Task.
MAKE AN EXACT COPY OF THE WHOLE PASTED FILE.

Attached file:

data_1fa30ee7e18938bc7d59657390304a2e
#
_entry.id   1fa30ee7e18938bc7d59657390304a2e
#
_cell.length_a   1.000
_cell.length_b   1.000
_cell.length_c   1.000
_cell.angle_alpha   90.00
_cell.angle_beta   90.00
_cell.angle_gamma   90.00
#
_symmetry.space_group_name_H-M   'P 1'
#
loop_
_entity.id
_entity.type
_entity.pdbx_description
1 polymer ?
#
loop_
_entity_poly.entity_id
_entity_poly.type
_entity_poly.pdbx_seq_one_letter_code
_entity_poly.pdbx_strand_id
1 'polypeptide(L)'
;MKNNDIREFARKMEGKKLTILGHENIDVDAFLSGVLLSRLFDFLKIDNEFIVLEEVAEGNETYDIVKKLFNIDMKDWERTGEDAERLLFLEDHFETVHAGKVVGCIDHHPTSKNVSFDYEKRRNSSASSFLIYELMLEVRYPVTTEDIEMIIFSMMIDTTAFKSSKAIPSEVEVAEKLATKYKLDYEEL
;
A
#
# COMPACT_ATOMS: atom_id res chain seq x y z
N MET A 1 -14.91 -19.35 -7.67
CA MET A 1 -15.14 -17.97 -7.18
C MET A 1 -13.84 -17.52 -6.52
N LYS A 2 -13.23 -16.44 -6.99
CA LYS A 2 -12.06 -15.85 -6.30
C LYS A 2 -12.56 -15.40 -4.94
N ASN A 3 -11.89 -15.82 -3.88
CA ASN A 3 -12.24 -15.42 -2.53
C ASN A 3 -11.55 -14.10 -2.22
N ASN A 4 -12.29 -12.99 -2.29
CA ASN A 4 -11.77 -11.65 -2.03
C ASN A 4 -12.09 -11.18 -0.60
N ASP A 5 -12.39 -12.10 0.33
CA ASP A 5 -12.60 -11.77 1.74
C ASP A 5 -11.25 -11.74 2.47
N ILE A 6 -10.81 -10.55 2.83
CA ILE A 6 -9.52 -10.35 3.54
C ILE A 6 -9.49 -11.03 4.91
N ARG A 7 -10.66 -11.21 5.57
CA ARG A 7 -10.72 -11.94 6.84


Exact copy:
data_1fa30ee7e18938bc7d59657390304a2e
#
_entry.id   1fa30ee7e18938bc7d59657390304a2e
#
_cell.length_a   1.000
_cell.length_b   1.000
_cell.length_c   1.000
_cell.angle_alpha   90.00
_cell.angle_beta   90.00
_cell.angle_gamma   90.00
#
_symmetry.space_group_name_H-M   'P 1'
#
loop_
_entity.id
_entity.type
_entity.pdbx_description
1 polymer ?
#
loop_
_entity_poly.entity_id
_entity_poly.type
_entity_poly.pdbx_seq_one_letter_code
_entity_poly.pdbx_strand_id
1 'polypeptide(L)'
;MKNNDIREFARKMEGKKLTILGHENIDVDAFLSGVLLSRLFDFLKIDNEFIVLEEVAEGNETYDIVKKLFNIDMKDWERTGEDAERLLFLEDHFETVHAGKVVGCIDHHPTSKNVSFDYEKRRNSSASSFLIYELMLEVRYPVTTEDIEMIIFSMMIDTTAFKSSKAIPSEVEVAEKLATKYKLDYEEL
;
A
#
# COMPACT_ATOMS: atom_id res chain seq x y z
N MET A 1 -14.91 -19.35 -7.67
CA MET A 1 -15.14 -17.97 -7.18
C MET A 1 -13.84 -17.52 -6.52
N LYS A 2 -13.23 -16.44 -6.99
CA LYS A 2 -12.06 -15.85 -6.30
C LYS A 2 -12.56 -15.40 -4.94
N ASN A 3 -11.89 -15.82 -3.88
CA ASN A 3 -12.24 -15.42 -2.53
C ASN A 3 -11.55 -14.10 -2.22
N ASN A 4 -12.29 -12.99 -2.29
CA ASN A 4 -11.77 -11.65 -2.03
C ASN A 4 -12.09 -11.18 -0.60
N ASP A 5 -12.39 -12.10 0.33
CA ASP A 5 -12.60 -11.77 1.74
C ASP A 5 -11.25 -11.74 2.47
N ILE A 6 -10.81 -10.55 2.83
CA ILE A 6 -9.52 -10.35 3.54
C ILE A 6 -9.49 -11.03 4.91
N ARG A 7 -10.66 -11.21 5.57
CA ARG A 7 -10.72 -11.94 6.84